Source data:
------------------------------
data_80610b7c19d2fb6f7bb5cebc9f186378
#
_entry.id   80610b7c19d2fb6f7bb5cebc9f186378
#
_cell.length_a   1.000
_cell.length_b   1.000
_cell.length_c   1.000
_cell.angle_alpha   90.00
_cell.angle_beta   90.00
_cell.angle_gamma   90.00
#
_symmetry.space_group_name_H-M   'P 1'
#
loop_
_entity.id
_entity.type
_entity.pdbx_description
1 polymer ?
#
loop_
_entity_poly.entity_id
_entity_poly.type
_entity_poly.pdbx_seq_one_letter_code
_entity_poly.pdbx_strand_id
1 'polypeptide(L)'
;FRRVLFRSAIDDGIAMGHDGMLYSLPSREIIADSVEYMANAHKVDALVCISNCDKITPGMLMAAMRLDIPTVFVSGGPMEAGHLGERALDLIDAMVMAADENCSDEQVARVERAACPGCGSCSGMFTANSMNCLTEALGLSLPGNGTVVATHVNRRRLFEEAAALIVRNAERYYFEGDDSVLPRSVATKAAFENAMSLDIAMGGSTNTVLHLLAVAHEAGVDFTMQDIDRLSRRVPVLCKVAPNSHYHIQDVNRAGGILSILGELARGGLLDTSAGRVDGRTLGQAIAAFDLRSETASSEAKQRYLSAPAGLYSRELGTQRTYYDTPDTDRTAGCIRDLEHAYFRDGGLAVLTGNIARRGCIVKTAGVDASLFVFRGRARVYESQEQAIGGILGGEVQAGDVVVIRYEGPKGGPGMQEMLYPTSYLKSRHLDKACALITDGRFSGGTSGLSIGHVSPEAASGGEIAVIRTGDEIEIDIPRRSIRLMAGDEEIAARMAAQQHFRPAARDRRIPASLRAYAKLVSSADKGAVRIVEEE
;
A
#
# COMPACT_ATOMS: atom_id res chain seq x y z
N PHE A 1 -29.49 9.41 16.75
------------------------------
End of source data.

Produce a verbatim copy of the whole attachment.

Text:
data_80610b7c19d2fb6f7bb5cebc9f186378
#
_entry.id   80610b7c19d2fb6f7bb5cebc9f186378
#
_cell.length_a   1.000
_cell.length_b   1.000
_cell.length_c   1.000
_cell.angle_alpha   90.00
_cell.angle_beta   90.00
_cell.angle_gamma   90.00
#
_symmetry.space_group_name_H-M   'P 1'
#
loop_
_entity.id
_entity.type
_entity.pdbx_description
1 polymer ?
#
loop_
_entity_poly.entity_id
_entity_poly.type
_entity_poly.pdbx_seq_one_letter_code
_entity_poly.pdbx_strand_id
1 'polypeptide(L)'
;FRRVLFRSAIDDGIAMGHDGMLYSLPSREIIADSVEYMANAHKVDALVCISNCDKITPGMLMAAMRLDIPTVFVSGGPMEAGHLGERALDLIDAMVMAADENCSDEQVARVERAACPGCGSCSGMFTANSMNCLTEALGLSLPGNGTVVATHVNRRRLFEEAAALIVRNAERYYFEGDDSVLPRSVATKAAFENAMSLDIAMGGSTNTVLHLLAVAHEAGVDFTMQDIDRLSRRVPVLCKVAPNSHYHIQDVNRAGGILSILGELARGGLLDTSAGRVDGRTLGQAIAAFDLRSETASSEAKQRYLSAPAGLYSRELGTQRTYYDTPDTDRTAGCIRDLEHAYFRDGGLAVLTGNIARRGCIVKTAGVDASLFVFRGRARVYESQEQAIGGILGGEVQAGDVVVIRYEGPKGGPGMQEMLYPTSYLKSRHLDKACALITDGRFSGGTSGLSIGHVSPEAASGGEIAVIRTGDEIEIDIPRRSIRLMAGDEEIAARMAAQQHFRPAARDRRIPASLRAYAKLVSSADKGAVRIVEEE
;
A
#
# COMPACT_ATOMS: atom_id res chain seq x y z
N PHE A 1 -29.49 9.41 16.75